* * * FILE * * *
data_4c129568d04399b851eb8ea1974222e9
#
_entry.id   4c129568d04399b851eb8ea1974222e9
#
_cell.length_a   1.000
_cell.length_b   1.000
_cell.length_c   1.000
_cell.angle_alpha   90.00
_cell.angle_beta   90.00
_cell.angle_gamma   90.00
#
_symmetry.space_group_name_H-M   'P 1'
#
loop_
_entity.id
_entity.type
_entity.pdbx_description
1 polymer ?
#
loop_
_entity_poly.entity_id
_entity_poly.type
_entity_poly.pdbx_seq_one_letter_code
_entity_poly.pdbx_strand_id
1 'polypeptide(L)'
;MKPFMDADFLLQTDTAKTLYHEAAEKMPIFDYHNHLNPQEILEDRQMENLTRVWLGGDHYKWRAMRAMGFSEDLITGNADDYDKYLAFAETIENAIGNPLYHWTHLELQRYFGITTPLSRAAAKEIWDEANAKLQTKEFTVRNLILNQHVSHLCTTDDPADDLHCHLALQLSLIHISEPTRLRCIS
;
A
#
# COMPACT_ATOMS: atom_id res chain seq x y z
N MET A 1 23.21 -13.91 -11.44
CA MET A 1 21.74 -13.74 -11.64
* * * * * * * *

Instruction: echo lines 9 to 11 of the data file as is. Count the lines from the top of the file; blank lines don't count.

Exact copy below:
_cell.angle_beta   90.00
_cell.angle_gamma   90.00
#